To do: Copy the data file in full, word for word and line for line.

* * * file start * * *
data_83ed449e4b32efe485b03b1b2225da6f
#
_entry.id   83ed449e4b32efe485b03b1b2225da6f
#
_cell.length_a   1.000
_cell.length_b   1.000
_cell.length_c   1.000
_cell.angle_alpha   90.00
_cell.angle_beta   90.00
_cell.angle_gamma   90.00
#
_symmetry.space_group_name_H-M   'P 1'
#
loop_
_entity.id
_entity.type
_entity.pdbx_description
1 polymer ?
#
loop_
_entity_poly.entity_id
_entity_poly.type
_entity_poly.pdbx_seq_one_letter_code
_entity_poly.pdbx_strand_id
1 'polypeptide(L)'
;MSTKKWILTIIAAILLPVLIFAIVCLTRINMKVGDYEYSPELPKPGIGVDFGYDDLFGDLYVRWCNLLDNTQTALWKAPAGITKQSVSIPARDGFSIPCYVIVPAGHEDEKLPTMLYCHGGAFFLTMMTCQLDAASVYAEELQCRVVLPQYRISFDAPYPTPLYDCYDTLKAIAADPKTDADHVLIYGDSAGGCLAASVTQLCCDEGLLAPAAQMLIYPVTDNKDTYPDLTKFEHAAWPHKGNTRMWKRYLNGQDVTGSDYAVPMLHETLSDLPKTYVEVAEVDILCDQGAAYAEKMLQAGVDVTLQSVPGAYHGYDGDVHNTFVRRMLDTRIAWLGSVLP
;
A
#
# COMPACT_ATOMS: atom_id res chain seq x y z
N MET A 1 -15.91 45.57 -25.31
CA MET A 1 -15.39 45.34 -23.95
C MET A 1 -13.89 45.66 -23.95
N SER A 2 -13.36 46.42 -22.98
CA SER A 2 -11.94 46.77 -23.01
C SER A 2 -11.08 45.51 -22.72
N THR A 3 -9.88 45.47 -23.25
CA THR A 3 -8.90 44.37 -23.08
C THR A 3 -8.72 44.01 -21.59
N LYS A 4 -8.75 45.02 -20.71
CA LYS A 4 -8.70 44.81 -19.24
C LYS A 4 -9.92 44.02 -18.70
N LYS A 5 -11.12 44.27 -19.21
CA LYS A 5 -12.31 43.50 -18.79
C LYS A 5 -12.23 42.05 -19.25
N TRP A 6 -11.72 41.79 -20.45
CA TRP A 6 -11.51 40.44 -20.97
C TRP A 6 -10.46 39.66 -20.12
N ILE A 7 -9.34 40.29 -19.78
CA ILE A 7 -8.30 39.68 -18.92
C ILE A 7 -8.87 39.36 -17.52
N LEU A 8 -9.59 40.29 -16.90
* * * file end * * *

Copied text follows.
data_83ed449e4b32efe485b03b1b2225da6f
#
_entry.id   83ed449e4b32efe485b03b1b2225da6f
#
_cell.length_a   1.000
_cell.length_b   1.000
_cell.length_c   1.000
_cell.angle_alpha   90.00
_cell.angle_beta   90.00
_cell.angle_gamma   90.00
#
_symmetry.space_group_name_H-M   'P 1'
#
loop_
_entity.id
_entity.type
_entity.pdbx_description
1 polymer ?
#
loop_
_entity_poly.entity_id
_entity_poly.type
_entity_poly.pdbx_seq_one_letter_code
_entity_poly.pdbx_strand_id
1 'polypeptide(L)'
;MSTKKWILTIIAAILLPVLIFAIVCLTRINMKVGDYEYSPELPKPGIGVDFGYDDLFGDLYVRWCNLLDNTQTALWKAPAGITKQSVSIPARDGFSIPCYVIVPAGHEDEKLPTMLYCHGGAFFLTMMTCQLDAASVYAEELQCRVVLPQYRISFDAPYPTPLYDCYDTLKAIAADPKTDADHVLIYGDSAGGCLAASVTQLCCDEGLLAPAAQMLIYPVTDNKDTYPDLTKFEHAAWPHKGNTRMWKRYLNGQDVTGSDYAVPMLHETLSDLPKTYVEVAEVDILCDQGAAYAEKMLQAGVDVTLQSVPGAYHGYDGDVHNTFVRRMLDTRIAWLGSVLP
;
A
#
# COMPACT_ATOMS: atom_id res chain seq x y z
N MET A 1 -15.91 45.57 -25.31
CA MET A 1 -15.39 45.34 -23.95
C MET A 1 -13.89 45.66 -23.95
N SER A 2 -13.36 46.42 -22.98
CA SER A 2 -11.94 46.77 -23.01
C SER A 2 -11.08 45.51 -22.72
N THR A 3 -9.88 45.47 -23.25
CA THR A 3 -8.90 44.37 -23.08
C THR A 3 -8.72 44.01 -21.59
N LYS A 4 -8.75 45.02 -20.71
CA LYS A 4 -8.70 44.81 -19.24
C LYS A 4 -9.92 44.02 -18.70
N LYS A 5 -11.12 44.27 -19.21
CA LYS A 5 -12.31 43.50 -18.79
C LYS A 5 -12.23 42.05 -19.25
N TRP A 6 -11.72 41.79 -20.45
CA TRP A 6 -11.51 40.44 -20.97
C TRP A 6 -10.46 39.66 -20.12
N ILE A 7 -9.34 40.29 -19.78
CA ILE A 7 -8.30 39.68 -18.92
C ILE A 7 -8.87 39.36 -17.52
N LEU A 8 -9.59 40.29 -16.90